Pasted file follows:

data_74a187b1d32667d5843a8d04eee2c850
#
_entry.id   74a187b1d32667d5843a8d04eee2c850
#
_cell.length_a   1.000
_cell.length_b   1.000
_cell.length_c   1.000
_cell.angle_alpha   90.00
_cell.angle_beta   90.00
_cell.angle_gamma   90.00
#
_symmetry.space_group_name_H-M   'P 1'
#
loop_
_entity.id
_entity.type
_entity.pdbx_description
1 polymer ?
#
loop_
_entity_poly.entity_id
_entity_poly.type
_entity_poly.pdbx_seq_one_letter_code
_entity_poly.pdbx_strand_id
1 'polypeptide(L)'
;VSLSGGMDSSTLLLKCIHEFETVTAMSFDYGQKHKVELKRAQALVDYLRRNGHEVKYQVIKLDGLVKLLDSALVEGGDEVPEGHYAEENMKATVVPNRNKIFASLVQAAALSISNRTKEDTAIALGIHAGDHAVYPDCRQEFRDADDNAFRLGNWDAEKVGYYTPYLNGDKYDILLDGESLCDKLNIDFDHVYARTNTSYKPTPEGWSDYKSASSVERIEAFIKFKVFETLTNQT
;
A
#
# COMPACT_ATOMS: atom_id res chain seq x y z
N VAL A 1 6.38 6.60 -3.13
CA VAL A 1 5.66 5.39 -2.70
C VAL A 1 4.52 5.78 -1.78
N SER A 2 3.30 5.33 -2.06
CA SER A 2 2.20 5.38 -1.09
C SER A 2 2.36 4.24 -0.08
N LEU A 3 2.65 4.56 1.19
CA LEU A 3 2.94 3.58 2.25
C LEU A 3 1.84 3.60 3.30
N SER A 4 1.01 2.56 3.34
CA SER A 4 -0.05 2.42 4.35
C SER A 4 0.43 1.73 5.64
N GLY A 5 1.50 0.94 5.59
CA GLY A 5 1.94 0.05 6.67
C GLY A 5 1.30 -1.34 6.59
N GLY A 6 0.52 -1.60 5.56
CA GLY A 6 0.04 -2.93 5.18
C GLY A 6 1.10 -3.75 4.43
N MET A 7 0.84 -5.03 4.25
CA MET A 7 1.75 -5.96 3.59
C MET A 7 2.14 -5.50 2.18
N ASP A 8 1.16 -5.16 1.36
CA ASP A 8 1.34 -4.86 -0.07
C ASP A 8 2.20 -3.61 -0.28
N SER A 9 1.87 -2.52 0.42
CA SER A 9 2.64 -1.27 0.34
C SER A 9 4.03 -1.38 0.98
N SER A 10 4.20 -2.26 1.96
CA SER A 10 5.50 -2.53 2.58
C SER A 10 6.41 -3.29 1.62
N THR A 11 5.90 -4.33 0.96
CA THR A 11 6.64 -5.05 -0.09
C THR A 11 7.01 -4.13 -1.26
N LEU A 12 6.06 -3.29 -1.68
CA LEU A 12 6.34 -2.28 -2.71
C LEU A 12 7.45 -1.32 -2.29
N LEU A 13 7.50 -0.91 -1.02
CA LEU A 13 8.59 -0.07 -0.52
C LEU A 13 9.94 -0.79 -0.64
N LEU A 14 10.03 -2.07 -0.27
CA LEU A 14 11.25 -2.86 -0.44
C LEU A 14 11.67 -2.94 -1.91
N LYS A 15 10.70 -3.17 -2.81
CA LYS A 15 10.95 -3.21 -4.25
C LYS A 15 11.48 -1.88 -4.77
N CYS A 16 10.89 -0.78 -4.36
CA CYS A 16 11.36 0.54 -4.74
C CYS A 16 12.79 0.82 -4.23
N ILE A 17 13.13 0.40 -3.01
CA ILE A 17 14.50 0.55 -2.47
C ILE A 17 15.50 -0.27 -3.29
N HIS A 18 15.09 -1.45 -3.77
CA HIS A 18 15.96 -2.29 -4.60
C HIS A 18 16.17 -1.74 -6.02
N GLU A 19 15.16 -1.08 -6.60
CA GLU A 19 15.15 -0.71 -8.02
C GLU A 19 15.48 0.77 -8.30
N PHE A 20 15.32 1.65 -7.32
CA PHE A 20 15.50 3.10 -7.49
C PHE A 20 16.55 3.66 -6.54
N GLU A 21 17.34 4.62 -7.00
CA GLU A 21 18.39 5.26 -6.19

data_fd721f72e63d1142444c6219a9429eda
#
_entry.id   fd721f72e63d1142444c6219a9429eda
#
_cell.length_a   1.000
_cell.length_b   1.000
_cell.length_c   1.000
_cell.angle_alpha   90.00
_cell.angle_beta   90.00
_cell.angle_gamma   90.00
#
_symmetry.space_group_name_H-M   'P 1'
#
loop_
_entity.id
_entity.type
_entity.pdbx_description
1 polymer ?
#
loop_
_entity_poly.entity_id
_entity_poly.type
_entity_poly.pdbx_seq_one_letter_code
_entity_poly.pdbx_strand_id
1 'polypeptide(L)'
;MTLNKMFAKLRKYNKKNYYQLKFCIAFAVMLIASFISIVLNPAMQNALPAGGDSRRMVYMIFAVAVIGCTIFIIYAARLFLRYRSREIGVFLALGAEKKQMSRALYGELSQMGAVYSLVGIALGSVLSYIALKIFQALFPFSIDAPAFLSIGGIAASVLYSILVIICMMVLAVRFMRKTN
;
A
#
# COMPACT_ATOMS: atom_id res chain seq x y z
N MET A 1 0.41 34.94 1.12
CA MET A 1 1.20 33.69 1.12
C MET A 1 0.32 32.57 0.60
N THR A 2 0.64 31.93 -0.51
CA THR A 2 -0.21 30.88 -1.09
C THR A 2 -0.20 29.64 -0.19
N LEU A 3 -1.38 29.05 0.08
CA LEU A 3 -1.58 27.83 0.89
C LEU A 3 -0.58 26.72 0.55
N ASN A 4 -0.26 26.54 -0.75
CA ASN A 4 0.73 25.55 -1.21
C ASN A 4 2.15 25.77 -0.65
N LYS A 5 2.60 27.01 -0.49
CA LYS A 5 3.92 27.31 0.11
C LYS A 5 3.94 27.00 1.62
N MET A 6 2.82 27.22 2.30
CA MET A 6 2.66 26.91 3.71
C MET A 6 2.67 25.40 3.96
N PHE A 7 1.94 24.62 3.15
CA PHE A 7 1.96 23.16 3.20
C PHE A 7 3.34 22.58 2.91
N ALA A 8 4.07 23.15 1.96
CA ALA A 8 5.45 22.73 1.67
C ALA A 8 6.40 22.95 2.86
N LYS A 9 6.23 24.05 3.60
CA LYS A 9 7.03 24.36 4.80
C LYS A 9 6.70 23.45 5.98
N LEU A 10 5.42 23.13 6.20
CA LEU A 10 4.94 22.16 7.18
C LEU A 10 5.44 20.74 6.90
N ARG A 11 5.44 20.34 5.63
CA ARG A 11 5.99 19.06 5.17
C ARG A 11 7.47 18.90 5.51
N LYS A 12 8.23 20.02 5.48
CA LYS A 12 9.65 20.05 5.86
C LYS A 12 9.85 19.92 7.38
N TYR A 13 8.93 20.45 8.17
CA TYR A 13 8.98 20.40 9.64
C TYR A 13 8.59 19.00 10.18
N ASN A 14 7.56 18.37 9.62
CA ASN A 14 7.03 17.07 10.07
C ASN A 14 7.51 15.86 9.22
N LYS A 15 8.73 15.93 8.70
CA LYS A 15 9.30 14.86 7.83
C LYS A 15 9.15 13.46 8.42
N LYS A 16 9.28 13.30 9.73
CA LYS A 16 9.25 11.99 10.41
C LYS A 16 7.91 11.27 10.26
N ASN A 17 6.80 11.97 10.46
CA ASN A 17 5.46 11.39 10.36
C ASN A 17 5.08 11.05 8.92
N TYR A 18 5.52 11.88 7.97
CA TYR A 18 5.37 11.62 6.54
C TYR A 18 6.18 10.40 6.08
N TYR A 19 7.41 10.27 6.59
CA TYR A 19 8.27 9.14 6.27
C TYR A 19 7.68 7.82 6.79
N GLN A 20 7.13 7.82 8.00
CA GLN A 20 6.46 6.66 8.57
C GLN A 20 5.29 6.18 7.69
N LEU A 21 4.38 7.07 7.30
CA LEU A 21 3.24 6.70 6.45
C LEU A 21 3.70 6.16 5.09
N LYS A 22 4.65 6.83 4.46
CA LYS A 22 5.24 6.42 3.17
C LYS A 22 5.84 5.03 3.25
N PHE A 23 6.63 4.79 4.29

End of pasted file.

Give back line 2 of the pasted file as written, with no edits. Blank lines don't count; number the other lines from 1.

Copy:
#